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Tuesday, 2 January 2018

At least 11 killed, five injured in attack on Coptic church and shop in Helwan

At least 11 people were killed when a gunmen attacked the Coptic Orthodox Mar Mina church and a shop in Helwan before being shot on Friday. “The gunman killed at least nine people, including a policeman, at the church,” Reuters reports. “The Coptic Church said the gunman first shot at a Christian-owned shop 4 km away, killing two people.” Five others were wounded, “including two women who [the Health Ministry] said were in a serious condition.” Witnesses from the scene told The Associated Press that it was bystanders who helped contain the situation. “One man in particular — a 53-year-old resident who pounced on the gunman as he was reloading his automatic rifle — likely saved dozens of lives.” (Tap here for more survivor accounts from The AP and here for videos of the attack)

As Daesh claimed the attack, authorities were able to identify the gunman, whom investigators said was linked to several terrorist attacks since last year. Friday’s attack came a day after a roadside bomb killed six people in Sinai, including a senior military officer. Additional security forces have reportedly been deployed to guard churches around the country ahead of 7 January’s Coptic Christmas celebrations. The Interior Ministry said it has already managed to dismantle a terrorist cell that had attacks planned for New Year’s eve, killing three suspected terrorists in the process.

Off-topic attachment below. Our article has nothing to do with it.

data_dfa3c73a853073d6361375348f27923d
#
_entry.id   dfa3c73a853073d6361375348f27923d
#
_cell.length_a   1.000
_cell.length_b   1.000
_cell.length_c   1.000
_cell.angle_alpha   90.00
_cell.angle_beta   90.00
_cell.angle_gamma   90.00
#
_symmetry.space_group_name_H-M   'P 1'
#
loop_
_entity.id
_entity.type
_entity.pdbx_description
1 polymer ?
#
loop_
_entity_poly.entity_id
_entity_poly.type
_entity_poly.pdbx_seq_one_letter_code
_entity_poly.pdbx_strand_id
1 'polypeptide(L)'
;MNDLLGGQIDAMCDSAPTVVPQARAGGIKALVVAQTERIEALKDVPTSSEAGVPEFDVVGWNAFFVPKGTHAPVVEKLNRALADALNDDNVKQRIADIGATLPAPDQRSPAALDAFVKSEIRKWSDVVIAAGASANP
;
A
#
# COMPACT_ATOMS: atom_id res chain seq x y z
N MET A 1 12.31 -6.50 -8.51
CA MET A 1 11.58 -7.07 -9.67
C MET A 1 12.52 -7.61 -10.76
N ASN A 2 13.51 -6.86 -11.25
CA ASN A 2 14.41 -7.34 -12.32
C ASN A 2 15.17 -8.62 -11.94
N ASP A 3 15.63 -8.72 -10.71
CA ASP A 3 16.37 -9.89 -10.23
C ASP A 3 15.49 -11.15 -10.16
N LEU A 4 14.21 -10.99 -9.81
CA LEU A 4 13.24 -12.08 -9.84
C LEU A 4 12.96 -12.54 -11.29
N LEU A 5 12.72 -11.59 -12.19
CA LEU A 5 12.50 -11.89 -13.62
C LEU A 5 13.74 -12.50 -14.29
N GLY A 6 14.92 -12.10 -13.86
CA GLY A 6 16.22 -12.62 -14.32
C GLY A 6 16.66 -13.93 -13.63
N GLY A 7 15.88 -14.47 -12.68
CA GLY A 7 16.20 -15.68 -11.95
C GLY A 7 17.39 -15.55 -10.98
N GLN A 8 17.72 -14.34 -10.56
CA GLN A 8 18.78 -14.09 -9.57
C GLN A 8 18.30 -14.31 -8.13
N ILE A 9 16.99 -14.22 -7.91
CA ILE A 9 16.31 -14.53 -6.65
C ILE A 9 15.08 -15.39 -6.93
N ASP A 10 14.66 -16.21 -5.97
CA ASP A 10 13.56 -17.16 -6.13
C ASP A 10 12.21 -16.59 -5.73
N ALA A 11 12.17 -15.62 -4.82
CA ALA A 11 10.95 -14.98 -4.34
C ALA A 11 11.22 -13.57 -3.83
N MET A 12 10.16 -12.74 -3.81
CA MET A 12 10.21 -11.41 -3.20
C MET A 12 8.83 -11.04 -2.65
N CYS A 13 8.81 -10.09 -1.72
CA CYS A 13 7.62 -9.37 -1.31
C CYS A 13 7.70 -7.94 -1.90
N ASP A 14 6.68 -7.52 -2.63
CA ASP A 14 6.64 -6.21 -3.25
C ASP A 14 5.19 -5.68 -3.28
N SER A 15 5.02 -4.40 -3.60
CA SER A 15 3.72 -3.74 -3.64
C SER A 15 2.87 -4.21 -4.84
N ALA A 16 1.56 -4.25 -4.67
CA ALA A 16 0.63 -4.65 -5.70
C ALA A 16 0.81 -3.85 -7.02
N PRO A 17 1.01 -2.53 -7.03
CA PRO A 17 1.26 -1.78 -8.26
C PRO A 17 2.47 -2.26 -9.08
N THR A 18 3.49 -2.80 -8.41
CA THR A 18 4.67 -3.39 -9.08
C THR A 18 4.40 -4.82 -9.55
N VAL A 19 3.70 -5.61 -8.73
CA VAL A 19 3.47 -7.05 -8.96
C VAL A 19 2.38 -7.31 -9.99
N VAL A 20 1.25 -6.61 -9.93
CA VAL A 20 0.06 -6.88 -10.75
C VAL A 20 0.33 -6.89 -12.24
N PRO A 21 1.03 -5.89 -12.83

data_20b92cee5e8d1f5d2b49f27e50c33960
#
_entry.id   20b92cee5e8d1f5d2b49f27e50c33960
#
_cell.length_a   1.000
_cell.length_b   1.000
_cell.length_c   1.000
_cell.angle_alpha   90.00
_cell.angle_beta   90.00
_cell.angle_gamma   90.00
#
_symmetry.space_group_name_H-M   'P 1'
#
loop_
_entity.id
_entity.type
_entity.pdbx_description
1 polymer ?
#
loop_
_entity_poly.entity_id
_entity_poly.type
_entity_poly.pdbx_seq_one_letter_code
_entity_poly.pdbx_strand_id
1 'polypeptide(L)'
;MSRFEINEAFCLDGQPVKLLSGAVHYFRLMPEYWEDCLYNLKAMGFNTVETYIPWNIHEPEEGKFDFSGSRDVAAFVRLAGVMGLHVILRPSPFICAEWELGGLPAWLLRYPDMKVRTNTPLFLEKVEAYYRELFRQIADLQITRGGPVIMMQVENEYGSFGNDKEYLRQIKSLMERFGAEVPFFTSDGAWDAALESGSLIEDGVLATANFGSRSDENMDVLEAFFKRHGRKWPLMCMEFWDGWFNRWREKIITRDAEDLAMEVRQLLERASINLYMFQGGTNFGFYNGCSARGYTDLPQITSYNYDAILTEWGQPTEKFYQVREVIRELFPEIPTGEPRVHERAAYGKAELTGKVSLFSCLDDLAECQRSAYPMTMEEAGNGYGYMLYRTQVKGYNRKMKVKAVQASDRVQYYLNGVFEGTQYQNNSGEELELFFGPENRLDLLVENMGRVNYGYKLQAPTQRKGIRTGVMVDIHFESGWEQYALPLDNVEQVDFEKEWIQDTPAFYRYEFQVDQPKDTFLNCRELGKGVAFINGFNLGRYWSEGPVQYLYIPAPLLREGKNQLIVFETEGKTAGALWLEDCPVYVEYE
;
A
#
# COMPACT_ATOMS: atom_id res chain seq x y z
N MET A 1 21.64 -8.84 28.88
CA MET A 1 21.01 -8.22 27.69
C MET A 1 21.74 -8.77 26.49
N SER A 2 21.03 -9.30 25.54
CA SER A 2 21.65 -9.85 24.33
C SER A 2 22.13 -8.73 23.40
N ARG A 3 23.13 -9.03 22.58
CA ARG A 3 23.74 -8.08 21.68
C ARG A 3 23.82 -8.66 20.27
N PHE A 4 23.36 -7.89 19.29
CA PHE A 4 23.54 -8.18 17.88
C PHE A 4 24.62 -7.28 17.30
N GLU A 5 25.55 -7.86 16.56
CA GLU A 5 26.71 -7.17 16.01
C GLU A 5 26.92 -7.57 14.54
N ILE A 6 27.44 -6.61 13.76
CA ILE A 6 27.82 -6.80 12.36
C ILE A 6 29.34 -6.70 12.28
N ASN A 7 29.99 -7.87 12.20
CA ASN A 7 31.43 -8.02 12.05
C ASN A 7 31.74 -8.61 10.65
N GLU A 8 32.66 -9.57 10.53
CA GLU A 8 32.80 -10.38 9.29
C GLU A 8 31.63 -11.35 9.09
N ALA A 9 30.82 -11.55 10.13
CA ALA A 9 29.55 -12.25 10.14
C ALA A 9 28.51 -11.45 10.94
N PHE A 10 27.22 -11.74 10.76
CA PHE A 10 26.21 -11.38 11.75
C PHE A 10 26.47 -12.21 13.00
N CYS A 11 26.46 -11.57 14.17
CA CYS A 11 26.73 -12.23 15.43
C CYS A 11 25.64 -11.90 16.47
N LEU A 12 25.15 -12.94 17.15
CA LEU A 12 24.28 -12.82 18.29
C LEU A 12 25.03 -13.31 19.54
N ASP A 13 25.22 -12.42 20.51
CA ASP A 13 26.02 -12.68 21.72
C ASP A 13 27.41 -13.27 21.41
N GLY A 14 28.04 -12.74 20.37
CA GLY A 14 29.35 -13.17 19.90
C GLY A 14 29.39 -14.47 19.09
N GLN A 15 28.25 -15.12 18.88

US President Donald Trump spoke with President Abdel Fattah El Sisi “to offer condolences to the people of Egypt” and “condemned the attack and reiterated that the United States will continue to stand with Egypt in the face of terrorism,” according to a White House statement. The Vatican’s Pope Francis has also expressed his support and condolences.

The attack requires a broad response from “an empowered civil society,” Ha Hellyer says in a piece for The National. “After attacks such as these, the instinct is to focus solely on security solutions. Security solutions are, of course, important – the attackers are violent extremists – but there are wider issues that ought to be addressed.

The story is receiving widespread international coverage, with pickups on Bloomberg, CNN, Al Arabiya, and Asharq Al Awsat. The Associated Press also has a review of recent attacks on Coptic Christians.

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